Seriously, can we please get over Deadpool? He’s not that funny anymore. The wacky hilarity of his character should be spent sparingly, not copiously. I am officially sick of the Merc with a Mouth, and am thus admittedly biased towards any series that cares to utilise him.

IS IT WORTH GETTING?: If you’re a fan, sure. If you’re me, stay at least 500 metres away at all times.


Doctor-Strange-590x810I’m torn because I love the writer but hate the artist (Chris Bachalo being the main thing that brought me down on Wolverine and the X-Men). If the writing is incredibly strong, maybe it could sell me. I’ll reserve judgment until then.

IS IT WORTH GETTING?: I’ll be on the fence until I see some of the work.


Drax-590x811A former wrestler and a lukewarm writer scribing a story about a wrestler and lukewarm character in a backdrop that is literally an Intergalactic Fight Club.


IS IT WORTH GETTING?: Nope. Art from Ed McGuinness might be solid, but I’m not convinced of the story’s efficacy.


Please reExtraordinary-X-Men-590x809fer to my comments regarding All-New X-Men, but replace “combi-van and Claremont/Byrne style” with “older Logan and Humberto Ramos’ gorgeous artwork”.

I’m a bit excited.



Guardians-of-the-Galaxy-590x769I really wish Brian Bendis could go back to writing street-level books like Daredevil. He does them so much better than cosmic epics and grand, operatic storytelling that usually falls flat.

Also, Venom’s on the team.



Howard-the-Duck-590x817Look, Chip Zdarsky, I adore your work on Sex Criminals but neither you nor Marvel as a whole will be able to convince me this maladjusted mallard’s worth reading about. I’d sooner clean my teeth with bacon fat.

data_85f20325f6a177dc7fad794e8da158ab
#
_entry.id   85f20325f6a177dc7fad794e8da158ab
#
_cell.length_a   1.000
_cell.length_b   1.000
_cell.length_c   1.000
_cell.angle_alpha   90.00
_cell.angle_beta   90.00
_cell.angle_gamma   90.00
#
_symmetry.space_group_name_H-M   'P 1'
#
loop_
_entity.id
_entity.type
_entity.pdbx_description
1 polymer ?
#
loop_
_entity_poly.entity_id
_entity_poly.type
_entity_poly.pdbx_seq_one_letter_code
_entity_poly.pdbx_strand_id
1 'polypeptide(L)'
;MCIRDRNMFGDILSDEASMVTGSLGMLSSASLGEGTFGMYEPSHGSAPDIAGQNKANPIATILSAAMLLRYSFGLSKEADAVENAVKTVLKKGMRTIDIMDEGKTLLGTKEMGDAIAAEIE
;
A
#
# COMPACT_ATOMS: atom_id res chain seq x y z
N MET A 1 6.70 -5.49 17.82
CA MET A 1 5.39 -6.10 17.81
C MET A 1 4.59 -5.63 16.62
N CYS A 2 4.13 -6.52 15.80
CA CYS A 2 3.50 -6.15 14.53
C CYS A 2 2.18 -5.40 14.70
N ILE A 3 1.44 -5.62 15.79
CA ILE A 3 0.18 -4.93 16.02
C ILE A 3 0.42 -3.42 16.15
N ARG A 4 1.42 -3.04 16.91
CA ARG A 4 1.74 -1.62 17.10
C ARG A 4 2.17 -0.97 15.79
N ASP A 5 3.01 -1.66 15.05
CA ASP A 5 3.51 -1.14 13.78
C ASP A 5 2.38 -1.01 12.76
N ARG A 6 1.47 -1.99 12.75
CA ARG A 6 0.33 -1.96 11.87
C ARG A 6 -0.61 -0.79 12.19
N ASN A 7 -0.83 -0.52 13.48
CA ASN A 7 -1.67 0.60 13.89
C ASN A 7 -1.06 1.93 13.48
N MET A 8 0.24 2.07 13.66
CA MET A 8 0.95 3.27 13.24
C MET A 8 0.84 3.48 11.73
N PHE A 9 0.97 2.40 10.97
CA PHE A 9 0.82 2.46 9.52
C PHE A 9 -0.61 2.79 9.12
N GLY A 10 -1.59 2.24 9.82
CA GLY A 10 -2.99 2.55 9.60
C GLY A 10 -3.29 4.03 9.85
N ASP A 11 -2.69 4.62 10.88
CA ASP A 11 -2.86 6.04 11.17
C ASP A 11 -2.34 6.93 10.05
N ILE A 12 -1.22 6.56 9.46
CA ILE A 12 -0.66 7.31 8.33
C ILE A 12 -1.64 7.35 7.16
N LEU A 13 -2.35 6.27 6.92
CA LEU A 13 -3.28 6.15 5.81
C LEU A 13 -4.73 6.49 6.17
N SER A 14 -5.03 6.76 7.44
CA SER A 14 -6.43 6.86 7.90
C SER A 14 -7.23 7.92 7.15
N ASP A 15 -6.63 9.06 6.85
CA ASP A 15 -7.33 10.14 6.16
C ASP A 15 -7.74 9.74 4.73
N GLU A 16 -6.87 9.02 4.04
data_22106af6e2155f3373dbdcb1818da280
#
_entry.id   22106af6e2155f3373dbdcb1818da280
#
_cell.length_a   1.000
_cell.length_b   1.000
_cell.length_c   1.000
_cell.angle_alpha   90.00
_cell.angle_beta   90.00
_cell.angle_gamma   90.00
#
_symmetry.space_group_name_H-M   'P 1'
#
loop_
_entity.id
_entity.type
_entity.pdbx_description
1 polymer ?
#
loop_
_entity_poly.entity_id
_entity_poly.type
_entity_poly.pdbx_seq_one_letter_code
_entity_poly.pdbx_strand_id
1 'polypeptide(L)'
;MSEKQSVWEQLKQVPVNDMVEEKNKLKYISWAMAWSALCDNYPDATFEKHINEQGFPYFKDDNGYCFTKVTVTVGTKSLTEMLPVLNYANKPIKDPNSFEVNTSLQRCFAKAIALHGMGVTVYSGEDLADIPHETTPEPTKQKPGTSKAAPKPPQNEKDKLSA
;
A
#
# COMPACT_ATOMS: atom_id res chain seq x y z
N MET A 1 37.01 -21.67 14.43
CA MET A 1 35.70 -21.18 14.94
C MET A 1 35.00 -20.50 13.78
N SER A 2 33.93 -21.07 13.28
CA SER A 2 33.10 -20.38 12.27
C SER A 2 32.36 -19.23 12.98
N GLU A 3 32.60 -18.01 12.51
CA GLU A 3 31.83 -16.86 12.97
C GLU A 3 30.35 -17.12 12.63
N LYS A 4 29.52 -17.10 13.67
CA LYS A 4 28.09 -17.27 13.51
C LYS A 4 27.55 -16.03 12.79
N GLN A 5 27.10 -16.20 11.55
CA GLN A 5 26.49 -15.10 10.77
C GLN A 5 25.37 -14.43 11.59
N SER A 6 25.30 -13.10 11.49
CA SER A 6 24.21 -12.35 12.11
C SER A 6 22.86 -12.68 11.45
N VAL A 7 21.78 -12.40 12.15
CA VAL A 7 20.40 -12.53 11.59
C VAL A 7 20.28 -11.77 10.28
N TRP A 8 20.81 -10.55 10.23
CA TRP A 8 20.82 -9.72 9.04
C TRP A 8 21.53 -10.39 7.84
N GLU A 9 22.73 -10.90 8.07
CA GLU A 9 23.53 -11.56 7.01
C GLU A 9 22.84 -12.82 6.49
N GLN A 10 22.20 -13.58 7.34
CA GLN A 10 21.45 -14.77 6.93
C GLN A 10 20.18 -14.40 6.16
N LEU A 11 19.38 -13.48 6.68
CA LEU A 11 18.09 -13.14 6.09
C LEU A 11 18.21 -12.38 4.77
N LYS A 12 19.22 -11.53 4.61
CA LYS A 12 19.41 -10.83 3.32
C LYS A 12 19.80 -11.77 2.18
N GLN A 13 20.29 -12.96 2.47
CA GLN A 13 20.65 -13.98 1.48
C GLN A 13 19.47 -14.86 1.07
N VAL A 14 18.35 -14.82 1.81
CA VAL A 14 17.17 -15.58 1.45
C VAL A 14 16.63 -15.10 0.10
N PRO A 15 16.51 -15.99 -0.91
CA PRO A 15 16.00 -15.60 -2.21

IS IT WORTH GETTING?: From the above, what do you think?


Howling-Commandos-of-SHIELD-590x805So this kind of looks like Secret Warriors crossed with the aesthetic of Rotworld. I dunno, sounds like it could go either way.

Not sure what Clayface is doing there, though.

IS IT WORTH GETTING?: Maybe. Looks a little too weird for weird’s sake.


Illuminati-590x759I Googled writer Josh Williamson, and found he’s the writer on a few Image titles. I Googled artist Shawn Crystal, and found a Batman modeled after The Maxx.

Make of that what you will.

IS IT WORTH GETTING?: Hard to say. It seems like this might be a big toss of the dice, especially given how well-received Hickman’s Illuminati/New Avengers storyline recently was.


Invincible-Iron-Man-1-Cover-88069-590x456Brian Bendis takes on the Armoured Avenger, probably with a story involving some kind of overblown cosmic threat and a distinct lack of Alex Maleev pencils. To be honest, I wasn’t enthused by Kieron Gillen’s recent run, and by most accounts the recently short-lived Superior Iron Man under Tom Taylor didn’t fare very well. Let’s see what happens, though. Maybe Bendis’ Daredevil lightning could strike twice.

IS IT WORTH GETTING?: Tentatively. Maybe.


Karnak-590x813I’m sold by Warren Ellis’ presence alone (just to show how much of a fanboy sheep I am), but having a story focus exclusively on an Inhuman I’ve never heard of might be interesting. Having David Aja on covers certainly won’t hurt.

IS IT WORTH GETTING?: Yeah, why not?


The-Mighty-Thor-590x805This one’s a no-brainer. Lady Thor kicks all kinds of ass, and Jason Aaron has (mostly) kept a really good handle on his story thus far. I’m excited to see what’s next, and if you haven’t yet picked up Goddess of Thunder you should really go do that. Like, right now.

IS IT WORTH GETTING?: Resoundingly, yes.


Ms-Marvel-590x809Another no-brainer. A review will probably be forthcoming of G. Willow Wilson’s run at some point, but chances are you’ve probably already heard critical acclaim surrounding Ms. Marvel thus far. Trust me, it’s well-deserved.

IS IT WORTH GETTING?: See The Mighty Thor above.


New-Avengers-590x805I’m not sold. Gerardo Sandoval looks like a fine artist, and Al Ewing’s meant to be a pretty good scribe. But judging by the team makeup, I foresee something of a revival of the old Young Avengers/The Children’s Crusade thing going on here.